Updating the Hottest Questions of MLB Spring Training Week 2
On Thursday, New York Yankees designated hitter Alex Rodriguez launched a home run over the left field wall at Steinbrenner Field in the first inning of an exhibition showdown against the Philadelphia Phillies.
And with that one swing, A-Rod exemplified spring training in all its meaningful meaninglessness.
On the one hand, his homer meant nothing. It doesn't count in the record books, and few will note or long remember the outcome of that frivolous 13-4 Phillies win.
On the other hand, Yankees fans are invited to dream about another season of turn-back-the-clock production from Rodriguez, as we'll get into shortly.
The point for now? This is spring, when hopes and questions abound like dandelions in a windswept meadow.
Speaking of questions, let's update a few of the hottest ones from around MLB as Grapefruit and Cactus League action enters its second week.
In addition to the aforementioned polarizing Bronx basher, we've got a snakebitten Los Angeles Dodgers rotation, a Texas infielder-turned-outfielder, a Toronto Blue Jays slugger seeking an extension and Mike Trout doing Mike Trout things.
Slap on some pine tar, knock the doughnut off your bat and dig in when ready.
Will the Los Angeles Dodgers Rotation Fall Apart?
When the Los Angeles Dodgers lost co-ace Zack Greinke to the division-rival Arizona Diamondbacks, the plan was to patch the hole with quantity.
The Dodgers inked lefty Scott Kazmir. Then they landed Japanese stud Kenta Maeda. That left them, seemingly, with a surplus of starters.
Now? Not so much.
Lefty Brett Anderson, who accepted the Dodgers' qualifying offer for one year and $15.8 million, is suddenly facing back surgery that will sideline him for three to five months, per ESPN.com's Doug Padilla.
Meanwhile, Korean southpaw Hyun-Jin Ryu hasn't thrown off a mound in over a week because of "discomfort" in the surgically repaired shoulder that cost him the entire 2015 season, per Ken Gurnick of MLB.com (h/t CBSSports.com).
Then there's Maeda, whose incentive-laden contract was predicated on concerns about his durability.
Yes, Clayton Kershaw still reigns as an ace among aces. Kazmir is a passable No. 2. And the Dodgers have back-of-the-rotation options, including Alex Wood and Mike Bolsinger, plus a stockpile of arms in the minors, headlined by 19-year-old Julio Urias.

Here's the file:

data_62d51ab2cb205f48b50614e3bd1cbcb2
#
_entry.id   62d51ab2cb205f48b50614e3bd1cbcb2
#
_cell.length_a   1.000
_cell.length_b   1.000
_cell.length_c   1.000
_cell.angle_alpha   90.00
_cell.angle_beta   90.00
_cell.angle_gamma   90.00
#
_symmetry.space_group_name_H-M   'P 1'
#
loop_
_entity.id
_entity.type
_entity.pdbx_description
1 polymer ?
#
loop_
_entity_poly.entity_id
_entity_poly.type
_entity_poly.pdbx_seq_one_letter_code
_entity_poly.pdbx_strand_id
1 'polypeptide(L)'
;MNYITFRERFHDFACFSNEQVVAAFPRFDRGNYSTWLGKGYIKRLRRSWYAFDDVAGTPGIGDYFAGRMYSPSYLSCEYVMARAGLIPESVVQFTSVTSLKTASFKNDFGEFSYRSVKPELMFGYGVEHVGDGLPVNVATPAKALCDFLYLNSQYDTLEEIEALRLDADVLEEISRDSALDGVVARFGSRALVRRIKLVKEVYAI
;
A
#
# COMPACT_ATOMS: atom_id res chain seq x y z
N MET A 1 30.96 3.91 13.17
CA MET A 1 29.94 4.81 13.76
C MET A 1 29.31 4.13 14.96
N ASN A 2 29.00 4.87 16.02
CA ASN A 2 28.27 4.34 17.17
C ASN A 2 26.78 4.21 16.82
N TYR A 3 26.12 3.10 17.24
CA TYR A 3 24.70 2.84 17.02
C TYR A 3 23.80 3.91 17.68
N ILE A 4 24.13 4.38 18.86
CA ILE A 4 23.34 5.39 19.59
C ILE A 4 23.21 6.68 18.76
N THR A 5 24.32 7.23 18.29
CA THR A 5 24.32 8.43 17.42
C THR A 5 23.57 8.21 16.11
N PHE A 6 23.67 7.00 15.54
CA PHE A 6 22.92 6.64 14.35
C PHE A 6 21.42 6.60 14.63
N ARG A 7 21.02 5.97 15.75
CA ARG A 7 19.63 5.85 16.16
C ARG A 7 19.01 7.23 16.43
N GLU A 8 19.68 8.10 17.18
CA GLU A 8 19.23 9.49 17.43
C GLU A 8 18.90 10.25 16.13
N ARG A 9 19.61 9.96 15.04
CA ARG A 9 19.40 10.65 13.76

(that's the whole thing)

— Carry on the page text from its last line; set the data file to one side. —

At the moment, however, a presumed area of depth looks like a possible liability for the three-time defending National League West champs. And Greinke is long gone.
Can Ian Desmond Play Left Field?
Ian Desmond is already the bargain of the offseason after he rejected a $15.8 million qualifying offer from the Washington Nationals and ultimately inked a one-year, $8 million contract with the Texas Rangers.
Now, we get to find out if he's a capable—or even passable—left fielder.
That's where the Rangers intend to play Desmond, who has logged 7,938 big league innings at shortstop, 7.1 in right field and exactly zero in left.
"There is no easy position," Desmond said of his new role, per T.R. Sullivan of MLB.com. "Every position is a challenge. I understand I am way behind. I am asking as many questions as I can. There is no shame in reaching out and asking, what am I doing?"
Desmond's most important task is bouncing back with the bat. After winning three consecutive Silver Slugger awards and emerging as one of the top offensive middle infielders in the game, he posted an anemic .233/.290/.384 slash line last season, though he did club 19 home runs.
A move to hitter-friendly Arlington could help—provided the position switch doesn't scramble his wiring.
Will the Toronto Blue Jays Extend Edwin Encarnacion?
And so the Toronto Blue Jays, baseball's biggest boppers, can turn their attention to Edwin Encarnacion.
A key cog in an offense that led baseball in runs, home runs, OPS and a host of other categories, Encarnacion is apparently willing to negotiate an extension this spring before he hits the open market after the season.